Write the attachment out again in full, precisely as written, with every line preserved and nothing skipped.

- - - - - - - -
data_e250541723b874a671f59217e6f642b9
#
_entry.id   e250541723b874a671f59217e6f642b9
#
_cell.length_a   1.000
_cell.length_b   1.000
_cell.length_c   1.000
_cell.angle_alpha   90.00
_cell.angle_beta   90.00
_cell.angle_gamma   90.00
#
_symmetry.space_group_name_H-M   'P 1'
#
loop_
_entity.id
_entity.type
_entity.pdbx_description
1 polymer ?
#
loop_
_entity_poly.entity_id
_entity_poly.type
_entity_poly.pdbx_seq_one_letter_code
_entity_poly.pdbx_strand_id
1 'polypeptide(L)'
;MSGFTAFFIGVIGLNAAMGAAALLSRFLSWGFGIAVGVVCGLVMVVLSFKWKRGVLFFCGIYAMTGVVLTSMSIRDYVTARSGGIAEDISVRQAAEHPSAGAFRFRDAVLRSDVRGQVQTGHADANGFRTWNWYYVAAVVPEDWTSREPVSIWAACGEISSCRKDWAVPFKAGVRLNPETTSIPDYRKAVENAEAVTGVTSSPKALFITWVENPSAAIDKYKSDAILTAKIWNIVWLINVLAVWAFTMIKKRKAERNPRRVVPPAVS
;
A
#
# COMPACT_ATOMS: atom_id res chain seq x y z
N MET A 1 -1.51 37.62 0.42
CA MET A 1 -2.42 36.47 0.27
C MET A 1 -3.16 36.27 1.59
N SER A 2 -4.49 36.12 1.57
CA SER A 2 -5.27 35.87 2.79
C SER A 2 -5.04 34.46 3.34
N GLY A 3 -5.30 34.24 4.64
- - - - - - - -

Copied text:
data_e250541723b874a671f59217e6f642b9
#
_entry.id   e250541723b874a671f59217e6f642b9
#
_cell.length_a   1.000
_cell.length_b   1.000
_cell.length_c   1.000
_cell.angle_alpha   90.00
_cell.angle_beta   90.00
_cell.angle_gamma   90.00
#
_symmetry.space_group_name_H-M   'P 1'
#
loop_
_entity.id
_entity.type
_entity.pdbx_description
1 polymer ?
#
loop_
_entity_poly.entity_id
_entity_poly.type
_entity_poly.pdbx_seq_one_letter_code
_entity_poly.pdbx_strand_id
1 'polypeptide(L)'
;MSGFTAFFIGVIGLNAAMGAAALLSRFLSWGFGIAVGVVCGLVMVVLSFKWKRGVLFFCGIYAMTGVVLTSMSIRDYVTARSGGIAEDISVRQAAEHPSAGAFRFRDAVLRSDVRGQVQTGHADANGFRTWNWYYVAAVVPEDWTSREPVSIWAACGEISSCRKDWAVPFKAGVRLNPETTSIPDYRKAVENAEAVTGVTSSPKALFITWVENPSAAIDKYKSDAILTAKIWNIVWLINVLAVWAFTMIKKRKAERNPRRVVPPAVS
;
A
#
# COMPACT_ATOMS: atom_id res chain seq x y z
N MET A 1 -1.51 37.62 0.42
CA MET A 1 -2.42 36.47 0.27
C MET A 1 -3.16 36.27 1.59
N SER A 2 -4.49 36.12 1.57
CA SER A 2 -5.27 35.87 2.79
C SER A 2 -5.04 34.46 3.34
N GLY A 3 -5.30 34.24 4.64